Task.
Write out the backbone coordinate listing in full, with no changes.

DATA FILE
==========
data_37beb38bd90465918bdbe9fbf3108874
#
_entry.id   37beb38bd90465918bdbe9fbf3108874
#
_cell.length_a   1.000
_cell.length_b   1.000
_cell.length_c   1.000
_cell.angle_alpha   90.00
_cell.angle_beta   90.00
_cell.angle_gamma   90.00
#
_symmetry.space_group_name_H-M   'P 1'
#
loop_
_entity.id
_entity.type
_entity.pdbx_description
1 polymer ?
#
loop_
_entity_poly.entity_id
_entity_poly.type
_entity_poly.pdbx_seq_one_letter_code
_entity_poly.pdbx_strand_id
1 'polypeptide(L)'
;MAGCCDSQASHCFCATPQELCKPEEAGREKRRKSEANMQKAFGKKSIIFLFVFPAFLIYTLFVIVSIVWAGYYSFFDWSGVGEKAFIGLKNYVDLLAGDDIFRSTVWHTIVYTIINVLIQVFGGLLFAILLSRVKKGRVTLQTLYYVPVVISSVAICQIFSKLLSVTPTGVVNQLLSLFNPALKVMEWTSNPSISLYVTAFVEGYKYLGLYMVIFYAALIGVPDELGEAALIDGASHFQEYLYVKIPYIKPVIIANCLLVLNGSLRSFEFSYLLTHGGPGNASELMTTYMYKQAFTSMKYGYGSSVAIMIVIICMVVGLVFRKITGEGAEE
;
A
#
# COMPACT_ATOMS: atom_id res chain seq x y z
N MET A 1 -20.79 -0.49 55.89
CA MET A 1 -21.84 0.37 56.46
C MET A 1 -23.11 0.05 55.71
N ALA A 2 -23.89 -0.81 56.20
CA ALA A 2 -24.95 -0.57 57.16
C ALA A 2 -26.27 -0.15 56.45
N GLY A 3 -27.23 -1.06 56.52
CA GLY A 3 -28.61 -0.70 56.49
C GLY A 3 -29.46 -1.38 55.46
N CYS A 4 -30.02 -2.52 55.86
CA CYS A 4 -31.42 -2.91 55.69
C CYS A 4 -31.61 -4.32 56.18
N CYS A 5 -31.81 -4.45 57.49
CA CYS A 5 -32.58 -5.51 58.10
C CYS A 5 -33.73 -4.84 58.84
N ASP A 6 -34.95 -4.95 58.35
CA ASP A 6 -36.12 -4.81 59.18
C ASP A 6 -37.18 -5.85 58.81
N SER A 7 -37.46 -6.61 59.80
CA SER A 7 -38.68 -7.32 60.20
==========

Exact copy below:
data_37beb38bd90465918bdbe9fbf3108874
#
_entry.id   37beb38bd90465918bdbe9fbf3108874
#
_cell.length_a   1.000
_cell.length_b   1.000
_cell.length_c   1.000
_cell.angle_alpha   90.00
_cell.angle_beta   90.00
_cell.angle_gamma   90.00
#
_symmetry.space_group_name_H-M   'P 1'
#
loop_
_entity.id
_entity.type
_entity.pdbx_description
1 polymer ?
#
loop_
_entity_poly.entity_id
_entity_poly.type
_entity_poly.pdbx_seq_one_letter_code
_entity_poly.pdbx_strand_id
1 'polypeptide(L)'
;MAGCCDSQASHCFCATPQELCKPEEAGREKRRKSEANMQKAFGKKSIIFLFVFPAFLIYTLFVIVSIVWAGYYSFFDWSGVGEKAFIGLKNYVDLLAGDDIFRSTVWHTIVYTIINVLIQVFGGLLFAILLSRVKKGRVTLQTLYYVPVVISSVAICQIFSKLLSVTPTGVVNQLLSLFNPALKVMEWTSNPSISLYVTAFVEGYKYLGLYMVIFYAALIGVPDELGEAALIDGASHFQEYLYVKIPYIKPVIIANCLLVLNGSLRSFEFSYLLTHGGPGNASELMTTYMYKQAFTSMKYGYGSSVAIMIVIICMVVGLVFRKITGEGAEE
;
A
#
# COMPACT_ATOMS: atom_id res chain seq x y z
N MET A 1 -20.79 -0.49 55.89
CA MET A 1 -21.84 0.37 56.46
C MET A 1 -23.11 0.05 55.71
N ALA A 2 -23.89 -0.81 56.20
CA ALA A 2 -24.95 -0.57 57.16
C ALA A 2 -26.27 -0.15 56.45
N GLY A 3 -27.23 -1.06 56.52
CA GLY A 3 -28.61 -0.70 56.49
C GLY A 3 -29.46 -1.38 55.46
N CYS A 4 -30.02 -2.52 55.86
CA CYS A 4 -31.42 -2.91 55.69
C CYS A 4 -31.61 -4.32 56.18
N CYS A 5 -31.81 -4.45 57.49
CA CYS A 5 -32.58 -5.51 58.10
C CYS A 5 -33.73 -4.84 58.84
N ASP A 6 -34.95 -4.95 58.35
CA ASP A 6 -36.12 -4.81 59.18
C ASP A 6 -37.18 -5.85 58.81
N SER A 7 -37.46 -6.61 59.80
CA SER A 7 -38.68 -7.32 60.20